Open-ended Questions are particularly useful during the early stages of a sales presentation.

The early stages of the sales presentation is when you are striving to build rapport and uncover information that will help you present a solution for your prospects needs.

Closed-ended Questions

Closed-ended Questions are essentially the opposite to Open-ended Questions. Closed-ended Questions are designed to be answered in a single word or short answer. Closed-ended Questions are great for:

  • Checking that you have the right information or understanding of key elements.

For example, “What Content Management System is your website based on?” (This question is intended to give you a clear answer such as ‘WordPress’ which will then enable you to focus on your prospects specific needs).

  • Taking a level of control during the sales process.

For example, “So it is the social media side of your marketing process that you find the most challenging?” (This questions is intended to make sure you understand your prospects needs and in particular where their interest lie so that you can focus on those areas)

  • Clarifying objections that have been raised to make sure you actually understand the objection being raised before heading off on a tangent and addressing the wrong objection.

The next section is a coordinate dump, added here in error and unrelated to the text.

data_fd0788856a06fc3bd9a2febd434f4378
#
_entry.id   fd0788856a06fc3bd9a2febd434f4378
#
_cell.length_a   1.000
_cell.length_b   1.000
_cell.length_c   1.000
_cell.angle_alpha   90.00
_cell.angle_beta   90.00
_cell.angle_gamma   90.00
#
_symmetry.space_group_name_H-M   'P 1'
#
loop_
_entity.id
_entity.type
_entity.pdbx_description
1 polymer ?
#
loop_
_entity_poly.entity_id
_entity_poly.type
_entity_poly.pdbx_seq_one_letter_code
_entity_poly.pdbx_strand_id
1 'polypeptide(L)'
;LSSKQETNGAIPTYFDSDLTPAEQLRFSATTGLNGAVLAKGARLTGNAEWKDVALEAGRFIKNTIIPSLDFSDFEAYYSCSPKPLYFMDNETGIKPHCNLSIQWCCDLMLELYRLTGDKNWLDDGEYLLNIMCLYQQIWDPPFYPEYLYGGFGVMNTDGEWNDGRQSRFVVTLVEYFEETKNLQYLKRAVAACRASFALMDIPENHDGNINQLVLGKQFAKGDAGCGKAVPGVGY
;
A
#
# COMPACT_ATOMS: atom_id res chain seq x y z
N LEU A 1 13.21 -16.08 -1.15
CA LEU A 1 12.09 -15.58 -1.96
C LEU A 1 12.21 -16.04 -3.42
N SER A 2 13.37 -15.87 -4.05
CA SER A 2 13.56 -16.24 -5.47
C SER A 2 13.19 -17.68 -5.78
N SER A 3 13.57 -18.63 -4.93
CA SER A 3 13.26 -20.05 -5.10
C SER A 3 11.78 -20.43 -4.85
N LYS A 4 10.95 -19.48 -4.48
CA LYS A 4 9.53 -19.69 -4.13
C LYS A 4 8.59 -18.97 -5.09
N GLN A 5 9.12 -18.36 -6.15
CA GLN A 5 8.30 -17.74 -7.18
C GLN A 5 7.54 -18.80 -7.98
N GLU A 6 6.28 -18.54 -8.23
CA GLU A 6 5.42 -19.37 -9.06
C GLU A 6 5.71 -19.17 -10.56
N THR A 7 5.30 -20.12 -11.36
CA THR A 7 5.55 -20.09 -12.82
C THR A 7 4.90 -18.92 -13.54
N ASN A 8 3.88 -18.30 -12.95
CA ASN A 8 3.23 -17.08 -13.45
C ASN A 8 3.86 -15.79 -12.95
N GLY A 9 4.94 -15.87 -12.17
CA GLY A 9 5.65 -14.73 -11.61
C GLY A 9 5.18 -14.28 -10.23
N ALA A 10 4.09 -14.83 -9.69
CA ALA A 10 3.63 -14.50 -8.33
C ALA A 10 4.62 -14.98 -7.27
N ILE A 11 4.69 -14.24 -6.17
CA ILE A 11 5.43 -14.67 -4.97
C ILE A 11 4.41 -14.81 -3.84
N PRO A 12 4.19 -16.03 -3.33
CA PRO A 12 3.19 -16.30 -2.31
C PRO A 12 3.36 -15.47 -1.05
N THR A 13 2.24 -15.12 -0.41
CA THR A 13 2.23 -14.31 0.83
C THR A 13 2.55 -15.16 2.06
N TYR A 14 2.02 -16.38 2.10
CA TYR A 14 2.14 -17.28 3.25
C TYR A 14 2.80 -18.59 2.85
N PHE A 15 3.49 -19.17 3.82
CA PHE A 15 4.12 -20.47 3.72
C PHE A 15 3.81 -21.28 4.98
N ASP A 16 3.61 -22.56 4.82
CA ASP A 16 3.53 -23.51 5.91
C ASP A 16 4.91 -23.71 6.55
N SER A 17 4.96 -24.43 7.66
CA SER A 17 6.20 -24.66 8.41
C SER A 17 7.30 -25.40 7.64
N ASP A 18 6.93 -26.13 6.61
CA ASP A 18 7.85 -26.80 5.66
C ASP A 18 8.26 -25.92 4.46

For example, “So what you are saying is that you don’t doubt our capabilities in the area of online advertising it is just that you feel you need help with the social media side of things first?” (This question is intended to clarify that it is not expertise that is the reason for their lack of interest in online advertising but that it is more about their own specific needs)

  • Again, respecting your prospect by not wasting their time with the wrong questions.

By using Closed-ended Questions to confirm or eliminate interest/relevance and to clarify facts to avoid wasting your prospect’s time on repetition or the wrong topics.

  • One of the most useful Closed-ended Questions in Sales is of course asking for the order or gaining commitment.

For example, “Would you like to proceed with this project?” (Closed-ended Question designed to close the sale and gain commitment)

Not all Questions were Created Equal

In face-to-face and telephone selling there are questions that can be referred to as ‘Strategic Questions’.  They are also often referred to as ‘High-Gain Questions’ or ‘Power Questions’.

Strategic Questions are simply questions that have been well considered and thought through and have been proved to be helpful in progressing your personal selling process.

Your Strategic Questions should be comprised of a combination of proven Open and Closed-ended Questions so that you have them at your disposal during all stages of the sales process.

It is also a great idea if you can practice the use of your Strategic Questions through role-playing amongst your team.  Role-playing Strategic Questions and other sales scenarios can make for engaging and entertaining staff training sessions.

[Photo by Micky Aldridge via Flickr, licensed under Creative Commons]